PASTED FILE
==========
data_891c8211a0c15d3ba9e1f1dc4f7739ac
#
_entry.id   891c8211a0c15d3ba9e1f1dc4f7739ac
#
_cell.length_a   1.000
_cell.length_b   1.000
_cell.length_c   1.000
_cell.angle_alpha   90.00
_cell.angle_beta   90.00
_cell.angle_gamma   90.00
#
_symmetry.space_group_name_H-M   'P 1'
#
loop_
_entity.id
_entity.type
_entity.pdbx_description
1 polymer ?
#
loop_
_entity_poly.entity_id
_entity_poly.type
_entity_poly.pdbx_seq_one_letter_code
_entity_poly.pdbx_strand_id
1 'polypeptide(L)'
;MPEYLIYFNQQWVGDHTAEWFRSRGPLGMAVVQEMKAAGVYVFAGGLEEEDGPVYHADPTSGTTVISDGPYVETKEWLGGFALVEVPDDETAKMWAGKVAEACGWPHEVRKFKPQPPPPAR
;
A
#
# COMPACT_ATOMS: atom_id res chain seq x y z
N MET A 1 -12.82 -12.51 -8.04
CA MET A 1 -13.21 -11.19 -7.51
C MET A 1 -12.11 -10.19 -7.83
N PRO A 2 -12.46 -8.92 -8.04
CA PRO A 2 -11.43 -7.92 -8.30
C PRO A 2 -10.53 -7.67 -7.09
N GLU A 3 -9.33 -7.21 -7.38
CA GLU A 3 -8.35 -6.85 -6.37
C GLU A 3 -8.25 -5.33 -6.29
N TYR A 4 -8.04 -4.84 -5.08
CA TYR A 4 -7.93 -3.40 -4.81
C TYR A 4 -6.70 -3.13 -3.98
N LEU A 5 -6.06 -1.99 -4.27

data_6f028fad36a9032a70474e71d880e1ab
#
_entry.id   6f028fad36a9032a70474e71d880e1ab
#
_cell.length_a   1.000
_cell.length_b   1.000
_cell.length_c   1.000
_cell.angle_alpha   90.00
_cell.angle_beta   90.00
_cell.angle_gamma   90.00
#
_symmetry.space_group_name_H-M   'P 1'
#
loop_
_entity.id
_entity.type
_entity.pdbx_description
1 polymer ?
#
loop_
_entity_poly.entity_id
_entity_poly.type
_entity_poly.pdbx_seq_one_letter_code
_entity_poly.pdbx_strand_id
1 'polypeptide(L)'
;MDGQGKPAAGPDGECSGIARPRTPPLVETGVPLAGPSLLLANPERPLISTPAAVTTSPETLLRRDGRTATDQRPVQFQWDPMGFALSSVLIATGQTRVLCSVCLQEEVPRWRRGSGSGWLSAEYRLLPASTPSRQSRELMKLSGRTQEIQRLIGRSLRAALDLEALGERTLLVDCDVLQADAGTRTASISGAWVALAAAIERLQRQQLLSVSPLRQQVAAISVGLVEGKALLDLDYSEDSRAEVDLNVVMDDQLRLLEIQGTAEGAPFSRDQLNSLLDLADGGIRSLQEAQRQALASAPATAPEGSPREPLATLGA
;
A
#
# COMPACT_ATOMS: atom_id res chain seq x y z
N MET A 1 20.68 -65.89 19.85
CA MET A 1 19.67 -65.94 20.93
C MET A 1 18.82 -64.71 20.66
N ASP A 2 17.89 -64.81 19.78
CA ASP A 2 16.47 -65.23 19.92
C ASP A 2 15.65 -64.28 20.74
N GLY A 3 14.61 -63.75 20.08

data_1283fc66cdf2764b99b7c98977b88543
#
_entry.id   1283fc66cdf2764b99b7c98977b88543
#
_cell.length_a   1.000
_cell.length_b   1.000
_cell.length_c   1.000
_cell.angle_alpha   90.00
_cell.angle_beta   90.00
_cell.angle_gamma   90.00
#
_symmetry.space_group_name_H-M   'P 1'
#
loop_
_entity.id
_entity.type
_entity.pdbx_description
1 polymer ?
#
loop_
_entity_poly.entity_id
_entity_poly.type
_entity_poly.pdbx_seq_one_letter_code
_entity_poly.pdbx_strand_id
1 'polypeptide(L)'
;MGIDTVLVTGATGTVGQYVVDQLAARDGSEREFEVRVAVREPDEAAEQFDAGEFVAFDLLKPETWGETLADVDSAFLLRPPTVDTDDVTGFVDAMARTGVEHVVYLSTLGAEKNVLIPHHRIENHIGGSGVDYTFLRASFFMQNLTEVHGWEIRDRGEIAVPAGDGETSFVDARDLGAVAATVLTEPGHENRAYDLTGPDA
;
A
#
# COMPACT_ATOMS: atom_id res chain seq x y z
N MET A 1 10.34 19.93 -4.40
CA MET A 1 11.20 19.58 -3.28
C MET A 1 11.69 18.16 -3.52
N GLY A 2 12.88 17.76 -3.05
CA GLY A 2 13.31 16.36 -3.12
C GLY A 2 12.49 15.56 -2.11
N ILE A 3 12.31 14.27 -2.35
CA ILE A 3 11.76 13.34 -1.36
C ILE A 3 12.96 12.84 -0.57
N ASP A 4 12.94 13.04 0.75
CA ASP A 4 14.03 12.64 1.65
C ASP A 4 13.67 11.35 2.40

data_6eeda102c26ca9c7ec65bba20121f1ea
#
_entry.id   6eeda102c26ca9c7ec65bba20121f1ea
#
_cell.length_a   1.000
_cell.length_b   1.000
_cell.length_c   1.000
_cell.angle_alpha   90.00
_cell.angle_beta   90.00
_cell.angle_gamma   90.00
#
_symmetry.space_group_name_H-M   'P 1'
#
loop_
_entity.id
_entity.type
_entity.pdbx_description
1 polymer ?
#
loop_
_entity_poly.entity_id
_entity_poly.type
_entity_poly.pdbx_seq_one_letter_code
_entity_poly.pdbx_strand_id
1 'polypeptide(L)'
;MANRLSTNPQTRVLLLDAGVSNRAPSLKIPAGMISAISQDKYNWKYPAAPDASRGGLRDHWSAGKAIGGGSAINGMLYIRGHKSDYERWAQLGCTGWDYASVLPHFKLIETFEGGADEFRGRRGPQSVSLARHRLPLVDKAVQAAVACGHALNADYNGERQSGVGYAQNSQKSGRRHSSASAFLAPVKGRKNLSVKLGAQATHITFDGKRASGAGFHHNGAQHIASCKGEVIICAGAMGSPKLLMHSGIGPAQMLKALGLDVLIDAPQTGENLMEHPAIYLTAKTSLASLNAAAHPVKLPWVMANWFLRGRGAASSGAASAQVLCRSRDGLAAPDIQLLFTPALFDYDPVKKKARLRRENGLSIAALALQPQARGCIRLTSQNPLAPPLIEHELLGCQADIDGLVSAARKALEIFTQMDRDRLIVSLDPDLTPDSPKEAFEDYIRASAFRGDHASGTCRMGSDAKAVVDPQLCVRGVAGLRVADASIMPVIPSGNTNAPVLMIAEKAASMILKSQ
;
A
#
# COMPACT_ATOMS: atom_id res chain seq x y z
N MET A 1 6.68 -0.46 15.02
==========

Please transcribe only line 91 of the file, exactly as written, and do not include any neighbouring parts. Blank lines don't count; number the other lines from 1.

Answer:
#